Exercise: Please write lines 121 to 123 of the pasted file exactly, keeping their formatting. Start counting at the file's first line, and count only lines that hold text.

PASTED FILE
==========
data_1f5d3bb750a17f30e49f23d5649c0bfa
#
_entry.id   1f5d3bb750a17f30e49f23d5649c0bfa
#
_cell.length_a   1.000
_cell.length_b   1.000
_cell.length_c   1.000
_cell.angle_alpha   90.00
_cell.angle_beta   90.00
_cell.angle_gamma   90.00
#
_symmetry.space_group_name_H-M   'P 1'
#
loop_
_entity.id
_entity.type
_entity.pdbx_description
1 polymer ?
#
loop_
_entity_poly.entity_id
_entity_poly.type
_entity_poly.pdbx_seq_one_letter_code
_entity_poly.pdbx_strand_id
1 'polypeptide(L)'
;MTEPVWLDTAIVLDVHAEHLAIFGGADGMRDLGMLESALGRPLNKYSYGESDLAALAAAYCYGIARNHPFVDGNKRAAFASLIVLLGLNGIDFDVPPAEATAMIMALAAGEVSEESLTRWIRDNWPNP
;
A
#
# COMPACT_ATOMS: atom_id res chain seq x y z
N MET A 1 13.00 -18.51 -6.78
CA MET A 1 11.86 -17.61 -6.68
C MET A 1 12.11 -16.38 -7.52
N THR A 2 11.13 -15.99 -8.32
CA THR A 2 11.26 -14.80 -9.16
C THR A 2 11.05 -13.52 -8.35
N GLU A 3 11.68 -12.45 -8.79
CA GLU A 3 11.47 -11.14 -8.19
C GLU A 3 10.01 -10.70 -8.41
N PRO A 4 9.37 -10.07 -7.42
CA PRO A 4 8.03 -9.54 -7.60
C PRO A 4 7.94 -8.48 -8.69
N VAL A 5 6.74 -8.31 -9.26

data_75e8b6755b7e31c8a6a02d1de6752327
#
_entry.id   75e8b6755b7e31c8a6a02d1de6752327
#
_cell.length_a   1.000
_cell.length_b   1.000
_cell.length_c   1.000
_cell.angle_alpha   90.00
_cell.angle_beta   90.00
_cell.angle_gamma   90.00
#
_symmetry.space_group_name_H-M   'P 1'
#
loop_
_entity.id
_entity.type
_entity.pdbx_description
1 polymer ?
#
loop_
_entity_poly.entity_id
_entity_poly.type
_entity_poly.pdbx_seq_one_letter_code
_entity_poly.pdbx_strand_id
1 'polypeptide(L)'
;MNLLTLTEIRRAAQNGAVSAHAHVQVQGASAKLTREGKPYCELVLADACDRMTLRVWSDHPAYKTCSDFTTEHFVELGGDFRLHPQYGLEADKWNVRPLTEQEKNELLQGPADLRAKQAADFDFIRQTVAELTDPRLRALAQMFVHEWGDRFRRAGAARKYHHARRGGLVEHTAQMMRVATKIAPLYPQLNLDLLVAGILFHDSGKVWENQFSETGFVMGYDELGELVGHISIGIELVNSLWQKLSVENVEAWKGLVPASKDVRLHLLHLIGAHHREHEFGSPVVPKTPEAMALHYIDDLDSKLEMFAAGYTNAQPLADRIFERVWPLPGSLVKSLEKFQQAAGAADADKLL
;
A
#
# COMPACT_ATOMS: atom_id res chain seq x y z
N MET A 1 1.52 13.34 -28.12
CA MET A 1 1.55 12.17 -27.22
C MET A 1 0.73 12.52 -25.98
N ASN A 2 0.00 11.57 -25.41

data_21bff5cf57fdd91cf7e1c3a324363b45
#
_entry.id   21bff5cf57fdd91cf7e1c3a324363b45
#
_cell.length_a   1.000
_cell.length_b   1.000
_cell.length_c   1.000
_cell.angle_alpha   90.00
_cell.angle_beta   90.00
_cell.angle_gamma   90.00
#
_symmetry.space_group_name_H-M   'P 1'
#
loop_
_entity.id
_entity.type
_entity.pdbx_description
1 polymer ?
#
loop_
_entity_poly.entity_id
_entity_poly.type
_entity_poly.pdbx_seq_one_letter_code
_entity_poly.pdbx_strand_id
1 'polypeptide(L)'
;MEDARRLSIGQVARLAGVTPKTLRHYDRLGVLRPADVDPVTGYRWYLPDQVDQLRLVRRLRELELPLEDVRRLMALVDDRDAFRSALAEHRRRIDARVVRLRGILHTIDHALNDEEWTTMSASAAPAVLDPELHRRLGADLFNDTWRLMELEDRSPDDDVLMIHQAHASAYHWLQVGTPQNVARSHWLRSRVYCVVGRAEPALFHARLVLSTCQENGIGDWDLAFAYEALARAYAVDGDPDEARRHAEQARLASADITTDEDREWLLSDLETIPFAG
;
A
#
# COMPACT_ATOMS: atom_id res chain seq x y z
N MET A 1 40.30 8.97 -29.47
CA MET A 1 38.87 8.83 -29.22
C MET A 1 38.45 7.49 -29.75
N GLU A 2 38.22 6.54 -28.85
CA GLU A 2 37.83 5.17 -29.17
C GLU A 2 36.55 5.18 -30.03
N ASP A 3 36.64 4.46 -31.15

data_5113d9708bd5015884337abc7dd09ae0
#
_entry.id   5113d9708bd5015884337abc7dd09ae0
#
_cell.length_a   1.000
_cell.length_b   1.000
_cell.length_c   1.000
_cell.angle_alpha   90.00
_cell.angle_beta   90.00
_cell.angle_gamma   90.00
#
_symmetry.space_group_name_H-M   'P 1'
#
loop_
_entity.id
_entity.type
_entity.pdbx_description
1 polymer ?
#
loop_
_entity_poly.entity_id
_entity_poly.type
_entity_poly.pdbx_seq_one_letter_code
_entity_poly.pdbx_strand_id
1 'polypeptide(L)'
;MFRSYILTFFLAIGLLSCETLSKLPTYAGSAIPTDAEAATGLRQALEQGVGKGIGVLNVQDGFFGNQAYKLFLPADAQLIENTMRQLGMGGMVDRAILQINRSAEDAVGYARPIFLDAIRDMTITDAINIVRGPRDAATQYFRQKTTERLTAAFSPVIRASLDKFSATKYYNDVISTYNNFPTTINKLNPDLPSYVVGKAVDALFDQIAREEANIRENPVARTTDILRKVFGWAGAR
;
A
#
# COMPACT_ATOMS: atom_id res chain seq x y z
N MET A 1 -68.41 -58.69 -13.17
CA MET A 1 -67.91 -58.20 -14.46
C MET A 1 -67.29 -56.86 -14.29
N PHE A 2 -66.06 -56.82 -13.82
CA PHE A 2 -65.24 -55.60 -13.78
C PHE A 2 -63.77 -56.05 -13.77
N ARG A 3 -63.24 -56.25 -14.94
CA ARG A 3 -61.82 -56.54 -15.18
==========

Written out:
_cell.length_c   1.000
_cell.angle_alpha   90.00
_cell.angle_beta   90.00